Stele of Apa Shenoute

5th–6th century
Made in Egypt
20 7/8 x 12 3/16 in. (53 x 31 cm)
Credit Line:
Stiftung Preußischer Kulturbesitz, Staatliche Museen zu Berlin—Skulpturensammlung und Museum für Byzantinische Kunst, Berlin (4475)
Not on view
Apa Shenoute (346/47–465) was among the most dynamic religious figures in late antique Egypt. Recruited as abbot (apa) of the White Monastery in Sohag when the community included only a few dozen elderly monks, Shenoute oversaw the monastery’s expansion to a population of more than three thousand. He provided a model for monastic communities in Egypt through his reforms and writings and remains a popular figure in the Coptic Church today. The bearded figure, identified in Coptic as "Apa [Father] Shenoute," may commemorate the saint or perhaps a monk sharing his illustrious name.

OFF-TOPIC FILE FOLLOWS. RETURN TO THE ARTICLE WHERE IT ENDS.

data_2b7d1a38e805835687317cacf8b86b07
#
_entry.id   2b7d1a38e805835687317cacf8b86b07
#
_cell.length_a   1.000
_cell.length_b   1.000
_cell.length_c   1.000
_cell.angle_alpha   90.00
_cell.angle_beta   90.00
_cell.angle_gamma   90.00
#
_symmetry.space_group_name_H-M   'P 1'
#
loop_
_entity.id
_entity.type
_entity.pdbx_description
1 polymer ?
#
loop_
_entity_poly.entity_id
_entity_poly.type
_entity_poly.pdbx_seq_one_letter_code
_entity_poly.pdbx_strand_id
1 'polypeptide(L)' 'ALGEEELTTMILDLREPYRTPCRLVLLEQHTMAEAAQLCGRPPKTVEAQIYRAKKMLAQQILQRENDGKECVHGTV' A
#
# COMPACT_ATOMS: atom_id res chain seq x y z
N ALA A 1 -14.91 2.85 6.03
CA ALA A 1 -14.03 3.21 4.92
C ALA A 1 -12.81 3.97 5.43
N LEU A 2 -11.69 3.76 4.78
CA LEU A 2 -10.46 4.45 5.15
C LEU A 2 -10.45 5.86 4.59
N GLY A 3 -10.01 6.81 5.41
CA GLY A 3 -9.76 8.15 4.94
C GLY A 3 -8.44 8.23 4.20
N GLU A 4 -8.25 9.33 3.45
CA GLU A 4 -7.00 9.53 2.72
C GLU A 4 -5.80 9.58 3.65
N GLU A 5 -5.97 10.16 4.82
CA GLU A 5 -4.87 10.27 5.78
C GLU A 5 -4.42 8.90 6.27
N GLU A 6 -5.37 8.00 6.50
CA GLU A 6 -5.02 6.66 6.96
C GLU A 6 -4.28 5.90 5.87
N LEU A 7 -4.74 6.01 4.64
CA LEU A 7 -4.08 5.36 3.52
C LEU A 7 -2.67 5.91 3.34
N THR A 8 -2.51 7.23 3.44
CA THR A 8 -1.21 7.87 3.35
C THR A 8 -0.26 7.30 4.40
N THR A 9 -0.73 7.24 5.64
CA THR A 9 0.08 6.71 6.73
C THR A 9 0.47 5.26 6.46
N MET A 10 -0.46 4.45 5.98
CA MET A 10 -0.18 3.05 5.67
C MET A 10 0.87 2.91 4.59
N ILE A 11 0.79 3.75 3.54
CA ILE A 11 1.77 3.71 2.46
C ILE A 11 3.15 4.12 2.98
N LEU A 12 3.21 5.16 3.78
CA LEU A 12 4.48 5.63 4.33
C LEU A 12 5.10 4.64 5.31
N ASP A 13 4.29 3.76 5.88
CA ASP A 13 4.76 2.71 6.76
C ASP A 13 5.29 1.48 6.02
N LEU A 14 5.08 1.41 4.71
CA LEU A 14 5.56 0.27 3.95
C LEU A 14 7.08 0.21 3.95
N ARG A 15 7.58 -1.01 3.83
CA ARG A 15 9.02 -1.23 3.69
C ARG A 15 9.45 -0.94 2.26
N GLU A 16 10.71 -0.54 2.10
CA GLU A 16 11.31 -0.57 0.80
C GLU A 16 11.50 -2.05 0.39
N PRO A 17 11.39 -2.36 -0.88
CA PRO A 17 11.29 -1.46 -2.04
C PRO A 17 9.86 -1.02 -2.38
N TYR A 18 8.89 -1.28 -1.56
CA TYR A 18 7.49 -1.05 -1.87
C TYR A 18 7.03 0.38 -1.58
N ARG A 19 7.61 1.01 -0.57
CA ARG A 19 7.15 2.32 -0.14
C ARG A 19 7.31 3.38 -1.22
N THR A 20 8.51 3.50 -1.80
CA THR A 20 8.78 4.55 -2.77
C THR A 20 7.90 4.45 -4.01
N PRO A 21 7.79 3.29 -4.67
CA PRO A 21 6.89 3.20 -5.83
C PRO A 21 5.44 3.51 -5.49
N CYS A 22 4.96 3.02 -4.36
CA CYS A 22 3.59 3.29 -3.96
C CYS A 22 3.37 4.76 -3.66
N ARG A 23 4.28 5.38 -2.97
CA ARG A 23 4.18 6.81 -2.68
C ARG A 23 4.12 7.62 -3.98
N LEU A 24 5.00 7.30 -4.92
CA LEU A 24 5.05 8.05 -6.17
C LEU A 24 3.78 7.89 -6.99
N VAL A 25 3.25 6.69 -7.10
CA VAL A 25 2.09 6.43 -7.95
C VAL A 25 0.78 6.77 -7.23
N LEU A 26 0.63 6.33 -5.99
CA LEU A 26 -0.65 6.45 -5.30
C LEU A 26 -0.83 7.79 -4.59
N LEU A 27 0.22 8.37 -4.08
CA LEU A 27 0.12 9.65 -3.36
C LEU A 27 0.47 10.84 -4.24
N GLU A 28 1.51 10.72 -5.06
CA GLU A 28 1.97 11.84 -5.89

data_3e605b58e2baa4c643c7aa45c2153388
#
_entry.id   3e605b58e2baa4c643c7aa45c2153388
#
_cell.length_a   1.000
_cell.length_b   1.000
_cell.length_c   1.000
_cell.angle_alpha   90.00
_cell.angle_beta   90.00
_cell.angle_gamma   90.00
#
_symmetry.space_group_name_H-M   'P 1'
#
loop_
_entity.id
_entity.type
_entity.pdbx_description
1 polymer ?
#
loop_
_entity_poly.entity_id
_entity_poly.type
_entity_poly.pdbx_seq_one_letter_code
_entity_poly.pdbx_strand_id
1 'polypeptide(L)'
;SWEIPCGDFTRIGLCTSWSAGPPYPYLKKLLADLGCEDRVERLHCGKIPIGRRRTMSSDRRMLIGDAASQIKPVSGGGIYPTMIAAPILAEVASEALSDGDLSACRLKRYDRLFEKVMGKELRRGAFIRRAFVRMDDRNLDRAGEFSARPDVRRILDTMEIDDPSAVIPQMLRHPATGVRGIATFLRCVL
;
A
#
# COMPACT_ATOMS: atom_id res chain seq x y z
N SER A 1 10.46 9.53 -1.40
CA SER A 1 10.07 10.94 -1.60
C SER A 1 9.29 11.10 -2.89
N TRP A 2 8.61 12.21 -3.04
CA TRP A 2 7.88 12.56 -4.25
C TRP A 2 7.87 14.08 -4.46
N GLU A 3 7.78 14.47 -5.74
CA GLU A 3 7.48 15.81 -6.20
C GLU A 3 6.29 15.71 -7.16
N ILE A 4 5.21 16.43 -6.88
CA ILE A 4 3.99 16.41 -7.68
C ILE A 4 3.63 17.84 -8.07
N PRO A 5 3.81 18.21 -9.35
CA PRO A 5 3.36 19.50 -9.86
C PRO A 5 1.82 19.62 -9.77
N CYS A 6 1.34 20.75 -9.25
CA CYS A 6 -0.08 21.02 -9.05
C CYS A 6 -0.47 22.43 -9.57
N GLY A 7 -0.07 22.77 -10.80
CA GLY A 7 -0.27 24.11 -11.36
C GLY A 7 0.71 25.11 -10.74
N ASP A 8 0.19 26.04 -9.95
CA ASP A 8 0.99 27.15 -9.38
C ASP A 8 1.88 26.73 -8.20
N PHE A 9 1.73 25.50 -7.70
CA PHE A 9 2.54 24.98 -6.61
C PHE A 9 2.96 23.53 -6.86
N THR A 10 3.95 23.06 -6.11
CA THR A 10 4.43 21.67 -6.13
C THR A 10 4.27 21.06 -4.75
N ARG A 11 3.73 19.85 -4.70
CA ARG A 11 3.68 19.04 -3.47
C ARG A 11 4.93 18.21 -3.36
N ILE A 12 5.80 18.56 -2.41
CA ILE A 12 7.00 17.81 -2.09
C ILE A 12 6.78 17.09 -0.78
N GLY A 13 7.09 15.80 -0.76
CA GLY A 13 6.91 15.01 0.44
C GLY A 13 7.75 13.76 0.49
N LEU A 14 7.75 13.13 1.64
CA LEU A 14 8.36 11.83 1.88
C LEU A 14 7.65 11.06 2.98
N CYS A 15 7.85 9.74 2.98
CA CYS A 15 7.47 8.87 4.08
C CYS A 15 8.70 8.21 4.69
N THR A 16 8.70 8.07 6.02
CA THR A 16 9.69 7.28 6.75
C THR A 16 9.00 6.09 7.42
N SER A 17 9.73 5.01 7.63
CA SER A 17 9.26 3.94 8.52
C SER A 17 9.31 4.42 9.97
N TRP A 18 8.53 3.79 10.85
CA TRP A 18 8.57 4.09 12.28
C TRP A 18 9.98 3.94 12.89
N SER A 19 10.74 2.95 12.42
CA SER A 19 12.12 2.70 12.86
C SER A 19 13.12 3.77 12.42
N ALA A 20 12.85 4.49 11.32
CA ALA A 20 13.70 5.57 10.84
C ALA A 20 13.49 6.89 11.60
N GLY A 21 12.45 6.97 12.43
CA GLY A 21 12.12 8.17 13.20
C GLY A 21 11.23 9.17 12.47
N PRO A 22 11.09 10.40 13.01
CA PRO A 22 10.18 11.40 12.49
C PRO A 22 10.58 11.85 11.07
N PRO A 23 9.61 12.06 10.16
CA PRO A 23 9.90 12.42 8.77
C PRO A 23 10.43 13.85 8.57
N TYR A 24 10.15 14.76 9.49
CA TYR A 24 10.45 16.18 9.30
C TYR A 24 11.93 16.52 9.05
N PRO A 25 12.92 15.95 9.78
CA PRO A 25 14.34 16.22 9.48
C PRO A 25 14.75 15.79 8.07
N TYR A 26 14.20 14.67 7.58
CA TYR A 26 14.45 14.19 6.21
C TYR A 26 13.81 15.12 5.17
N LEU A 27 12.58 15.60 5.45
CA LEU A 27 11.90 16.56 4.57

Inscription: [in Coptic:] Apa [Father] Shenoute
New York. The Metropolitan Museum of Art. "Byzantium and Islam: Age of Transition (7th–9th Century)," March 12, 2012–July 8, 2012.